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Circuit Court Opinions:

Associate Justice Samuel Chase, Grand Jury Charge (1803)

Associate Justice Samuel Chase (1796–1811)

Grand Jury Charge (C.C.D. Md. 1803) [Middle Circuit] (printed in 14 Annals of Congress 673 (1805))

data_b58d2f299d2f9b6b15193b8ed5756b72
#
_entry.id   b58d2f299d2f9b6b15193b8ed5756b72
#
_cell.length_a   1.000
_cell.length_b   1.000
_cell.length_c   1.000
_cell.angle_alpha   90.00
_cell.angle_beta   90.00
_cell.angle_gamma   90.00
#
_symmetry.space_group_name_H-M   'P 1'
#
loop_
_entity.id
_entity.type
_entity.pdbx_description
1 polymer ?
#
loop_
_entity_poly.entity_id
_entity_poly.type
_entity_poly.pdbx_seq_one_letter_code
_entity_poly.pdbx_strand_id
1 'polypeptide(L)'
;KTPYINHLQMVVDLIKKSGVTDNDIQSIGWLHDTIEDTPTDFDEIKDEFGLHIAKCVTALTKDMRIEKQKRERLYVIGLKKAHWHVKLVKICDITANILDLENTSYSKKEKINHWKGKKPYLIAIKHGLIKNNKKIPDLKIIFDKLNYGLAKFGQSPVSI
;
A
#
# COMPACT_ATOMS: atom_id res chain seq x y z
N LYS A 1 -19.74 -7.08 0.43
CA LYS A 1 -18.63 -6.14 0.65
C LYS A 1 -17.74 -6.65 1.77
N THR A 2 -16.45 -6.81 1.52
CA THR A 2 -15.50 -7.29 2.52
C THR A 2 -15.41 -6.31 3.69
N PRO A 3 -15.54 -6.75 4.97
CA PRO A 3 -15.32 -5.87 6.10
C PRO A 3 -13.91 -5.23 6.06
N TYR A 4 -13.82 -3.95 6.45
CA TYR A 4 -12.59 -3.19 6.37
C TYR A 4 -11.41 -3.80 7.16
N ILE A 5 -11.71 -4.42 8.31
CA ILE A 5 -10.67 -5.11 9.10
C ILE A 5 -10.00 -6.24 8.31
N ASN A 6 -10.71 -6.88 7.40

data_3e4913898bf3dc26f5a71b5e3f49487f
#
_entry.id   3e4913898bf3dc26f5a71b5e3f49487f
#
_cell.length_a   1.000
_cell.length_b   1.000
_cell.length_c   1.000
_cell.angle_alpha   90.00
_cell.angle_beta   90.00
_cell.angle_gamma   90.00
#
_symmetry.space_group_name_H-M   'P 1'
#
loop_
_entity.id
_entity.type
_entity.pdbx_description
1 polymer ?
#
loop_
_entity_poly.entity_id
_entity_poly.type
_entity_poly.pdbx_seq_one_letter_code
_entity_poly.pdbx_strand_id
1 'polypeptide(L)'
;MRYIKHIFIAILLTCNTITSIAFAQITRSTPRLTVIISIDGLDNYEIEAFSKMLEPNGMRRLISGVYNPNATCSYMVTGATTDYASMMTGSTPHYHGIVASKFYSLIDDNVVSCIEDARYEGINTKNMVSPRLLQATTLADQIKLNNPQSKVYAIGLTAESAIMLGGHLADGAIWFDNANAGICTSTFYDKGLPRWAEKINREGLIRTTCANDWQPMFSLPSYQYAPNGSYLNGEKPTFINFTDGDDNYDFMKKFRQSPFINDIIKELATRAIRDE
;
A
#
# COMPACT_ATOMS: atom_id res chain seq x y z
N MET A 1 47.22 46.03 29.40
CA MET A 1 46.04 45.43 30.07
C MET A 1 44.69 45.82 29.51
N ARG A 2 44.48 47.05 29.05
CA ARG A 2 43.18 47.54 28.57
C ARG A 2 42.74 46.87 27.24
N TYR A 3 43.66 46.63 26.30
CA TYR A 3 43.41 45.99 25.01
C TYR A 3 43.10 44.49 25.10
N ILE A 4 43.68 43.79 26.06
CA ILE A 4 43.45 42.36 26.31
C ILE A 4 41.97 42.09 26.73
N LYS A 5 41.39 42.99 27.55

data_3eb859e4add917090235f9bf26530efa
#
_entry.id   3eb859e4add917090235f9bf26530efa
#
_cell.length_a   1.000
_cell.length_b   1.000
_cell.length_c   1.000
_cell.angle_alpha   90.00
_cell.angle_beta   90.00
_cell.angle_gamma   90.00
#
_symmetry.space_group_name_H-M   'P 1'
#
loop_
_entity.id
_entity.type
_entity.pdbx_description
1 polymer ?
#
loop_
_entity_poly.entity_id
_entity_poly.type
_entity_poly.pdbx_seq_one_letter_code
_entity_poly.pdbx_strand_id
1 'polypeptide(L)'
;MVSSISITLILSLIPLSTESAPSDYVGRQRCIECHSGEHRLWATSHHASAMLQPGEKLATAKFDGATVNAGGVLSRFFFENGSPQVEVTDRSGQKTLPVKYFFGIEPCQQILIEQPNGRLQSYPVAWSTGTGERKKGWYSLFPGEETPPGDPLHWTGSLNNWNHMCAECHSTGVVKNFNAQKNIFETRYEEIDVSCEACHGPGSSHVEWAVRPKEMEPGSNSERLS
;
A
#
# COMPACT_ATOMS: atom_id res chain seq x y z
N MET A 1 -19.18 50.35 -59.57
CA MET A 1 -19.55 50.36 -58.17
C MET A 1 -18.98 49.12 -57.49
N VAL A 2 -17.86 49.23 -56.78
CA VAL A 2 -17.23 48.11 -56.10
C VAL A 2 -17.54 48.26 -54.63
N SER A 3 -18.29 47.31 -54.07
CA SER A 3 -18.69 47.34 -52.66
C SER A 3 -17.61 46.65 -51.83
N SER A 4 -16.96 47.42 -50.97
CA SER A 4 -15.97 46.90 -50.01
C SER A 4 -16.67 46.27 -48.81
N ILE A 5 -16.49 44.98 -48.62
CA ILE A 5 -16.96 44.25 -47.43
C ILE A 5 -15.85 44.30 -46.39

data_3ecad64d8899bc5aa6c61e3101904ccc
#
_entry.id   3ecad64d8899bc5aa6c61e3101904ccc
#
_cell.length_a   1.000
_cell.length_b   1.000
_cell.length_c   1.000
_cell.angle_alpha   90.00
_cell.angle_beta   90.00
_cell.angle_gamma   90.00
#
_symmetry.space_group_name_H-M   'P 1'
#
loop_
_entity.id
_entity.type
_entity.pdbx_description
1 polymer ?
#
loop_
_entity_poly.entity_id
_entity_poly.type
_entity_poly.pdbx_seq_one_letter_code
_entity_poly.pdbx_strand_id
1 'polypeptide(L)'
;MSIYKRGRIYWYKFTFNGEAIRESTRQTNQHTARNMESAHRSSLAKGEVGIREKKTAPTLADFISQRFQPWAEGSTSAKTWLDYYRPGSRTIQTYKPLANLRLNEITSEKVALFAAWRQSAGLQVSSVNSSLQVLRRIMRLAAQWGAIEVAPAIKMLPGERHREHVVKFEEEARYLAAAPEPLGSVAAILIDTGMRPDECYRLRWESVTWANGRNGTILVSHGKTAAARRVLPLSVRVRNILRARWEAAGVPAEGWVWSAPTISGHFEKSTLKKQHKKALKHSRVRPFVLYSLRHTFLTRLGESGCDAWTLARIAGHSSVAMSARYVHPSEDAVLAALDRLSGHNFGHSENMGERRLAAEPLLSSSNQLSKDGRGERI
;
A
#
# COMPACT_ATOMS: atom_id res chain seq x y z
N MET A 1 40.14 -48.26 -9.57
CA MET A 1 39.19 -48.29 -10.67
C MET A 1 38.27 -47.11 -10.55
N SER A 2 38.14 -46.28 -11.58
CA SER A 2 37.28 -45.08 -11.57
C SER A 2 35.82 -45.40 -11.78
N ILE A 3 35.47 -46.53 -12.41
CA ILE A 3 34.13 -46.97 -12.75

In 1804, the U.S. House of Representatives voted to impeach Justice Chase. Some of the eight articles of impeachment focused on Chase’s behavior during certain politically charged trials, such as the Sedition Act prosecutions and the second treason trial of tax resister John Fries. One of the articles, however, was based on the concluding portion of a grand jury charge Chase had made in Baltimore, Maryland, the prior year. Chase, an ardent Federalist, made remarks that were highly partisan in nature. First, Chase criticized Republicans in Congress for repealing the Judiciary Act of 1801 and thereby abolishing the act’s sixteen circuit judgeships, most of which had been filled by President John Adams. As a result of the repeal, claimed Chase, “the independence of the national judiciary, is already shaken to its foundation.” He went on to decry a recent amendment to the Maryland state constitution establishing universal suffrage. Allowing those without property to vote, said Chase, would “certainly and rapidly destroy all protection to property, and all security to personal liberty” and turn the republic into “a mobocracy.” The charge was immediately the subject of controversy and contributed to calls for Chase’s impeachment. At his trial in the U.S. Senate, Chase asserted that he could be removed from office only for an indictable crime and not for improper conduct on the bench. This view seemingly won out, as several Republicans joined the Federalists in voting not guilty, and none of the articles of impeachment received the necessary two-thirds vote for conviction. The incident reflected the intense partisanship of the early nineteenth century as well as the freewheeling manner in which many judges spoke to grand juries at the time.